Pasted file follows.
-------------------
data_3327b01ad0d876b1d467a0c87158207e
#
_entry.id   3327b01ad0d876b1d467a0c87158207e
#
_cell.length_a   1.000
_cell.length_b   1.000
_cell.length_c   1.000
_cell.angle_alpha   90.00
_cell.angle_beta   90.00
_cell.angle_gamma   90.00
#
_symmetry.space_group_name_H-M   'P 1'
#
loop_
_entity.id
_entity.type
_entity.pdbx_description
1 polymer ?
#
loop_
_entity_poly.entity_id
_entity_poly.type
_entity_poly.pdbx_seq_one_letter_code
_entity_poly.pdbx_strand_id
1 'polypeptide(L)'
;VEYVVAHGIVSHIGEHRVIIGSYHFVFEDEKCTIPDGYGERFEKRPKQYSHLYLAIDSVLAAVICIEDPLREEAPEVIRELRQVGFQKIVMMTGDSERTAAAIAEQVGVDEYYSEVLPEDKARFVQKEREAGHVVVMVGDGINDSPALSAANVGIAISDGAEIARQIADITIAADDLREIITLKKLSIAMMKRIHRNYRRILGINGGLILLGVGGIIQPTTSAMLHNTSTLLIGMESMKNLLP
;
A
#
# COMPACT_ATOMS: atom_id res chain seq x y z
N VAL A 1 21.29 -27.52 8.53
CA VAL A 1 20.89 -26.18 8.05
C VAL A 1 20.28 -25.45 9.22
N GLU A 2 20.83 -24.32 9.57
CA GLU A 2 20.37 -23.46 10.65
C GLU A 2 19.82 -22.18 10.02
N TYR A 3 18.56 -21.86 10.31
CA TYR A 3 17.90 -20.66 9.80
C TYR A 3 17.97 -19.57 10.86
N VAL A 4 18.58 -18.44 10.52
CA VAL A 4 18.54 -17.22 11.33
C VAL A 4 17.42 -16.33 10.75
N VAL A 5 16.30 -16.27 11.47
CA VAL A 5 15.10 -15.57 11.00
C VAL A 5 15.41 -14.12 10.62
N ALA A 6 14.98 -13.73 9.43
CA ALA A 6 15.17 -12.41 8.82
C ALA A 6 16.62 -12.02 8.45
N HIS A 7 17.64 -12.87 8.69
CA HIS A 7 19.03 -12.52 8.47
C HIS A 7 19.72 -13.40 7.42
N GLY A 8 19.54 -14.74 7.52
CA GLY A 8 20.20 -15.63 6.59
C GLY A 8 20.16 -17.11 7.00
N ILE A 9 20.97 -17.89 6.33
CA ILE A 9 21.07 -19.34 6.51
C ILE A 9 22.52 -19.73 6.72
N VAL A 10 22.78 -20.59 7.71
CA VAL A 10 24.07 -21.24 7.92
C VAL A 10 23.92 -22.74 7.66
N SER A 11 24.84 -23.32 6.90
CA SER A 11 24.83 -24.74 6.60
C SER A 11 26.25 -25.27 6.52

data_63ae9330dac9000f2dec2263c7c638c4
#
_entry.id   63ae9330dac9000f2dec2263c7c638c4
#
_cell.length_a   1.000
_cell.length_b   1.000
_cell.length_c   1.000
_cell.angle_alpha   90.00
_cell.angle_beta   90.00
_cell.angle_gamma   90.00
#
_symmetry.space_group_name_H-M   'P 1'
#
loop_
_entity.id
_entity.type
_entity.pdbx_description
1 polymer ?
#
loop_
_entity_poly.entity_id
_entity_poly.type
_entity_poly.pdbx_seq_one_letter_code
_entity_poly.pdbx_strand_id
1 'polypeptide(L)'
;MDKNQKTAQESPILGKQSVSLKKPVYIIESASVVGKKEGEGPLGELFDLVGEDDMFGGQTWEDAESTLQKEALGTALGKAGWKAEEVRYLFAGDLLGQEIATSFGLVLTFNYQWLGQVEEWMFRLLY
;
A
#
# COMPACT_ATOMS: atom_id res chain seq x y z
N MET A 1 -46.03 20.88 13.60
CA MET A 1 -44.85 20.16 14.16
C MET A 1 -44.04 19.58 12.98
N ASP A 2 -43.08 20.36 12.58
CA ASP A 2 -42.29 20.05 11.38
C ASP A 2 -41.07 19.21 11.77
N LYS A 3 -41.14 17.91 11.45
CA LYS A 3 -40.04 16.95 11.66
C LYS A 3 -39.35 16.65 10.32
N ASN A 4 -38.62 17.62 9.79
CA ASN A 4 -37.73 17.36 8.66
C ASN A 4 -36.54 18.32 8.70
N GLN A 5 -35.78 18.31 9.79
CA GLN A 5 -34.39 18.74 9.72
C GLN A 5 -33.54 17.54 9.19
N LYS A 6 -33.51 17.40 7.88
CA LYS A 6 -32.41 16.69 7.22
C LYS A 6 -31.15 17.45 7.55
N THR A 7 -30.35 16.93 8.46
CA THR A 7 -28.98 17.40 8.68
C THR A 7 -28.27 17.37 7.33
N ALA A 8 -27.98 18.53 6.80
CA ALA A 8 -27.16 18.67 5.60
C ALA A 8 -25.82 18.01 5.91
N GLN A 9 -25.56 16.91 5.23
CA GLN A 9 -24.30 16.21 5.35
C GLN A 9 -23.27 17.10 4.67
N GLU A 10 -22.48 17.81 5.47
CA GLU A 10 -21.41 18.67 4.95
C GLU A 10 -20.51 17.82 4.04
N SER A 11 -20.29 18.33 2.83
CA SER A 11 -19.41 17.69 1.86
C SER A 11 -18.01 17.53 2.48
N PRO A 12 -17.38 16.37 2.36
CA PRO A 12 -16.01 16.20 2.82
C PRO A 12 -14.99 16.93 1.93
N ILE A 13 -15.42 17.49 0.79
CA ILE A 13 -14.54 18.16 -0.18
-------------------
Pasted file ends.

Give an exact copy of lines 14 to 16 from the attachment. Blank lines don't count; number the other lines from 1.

loop_
_entity.id
_entity.type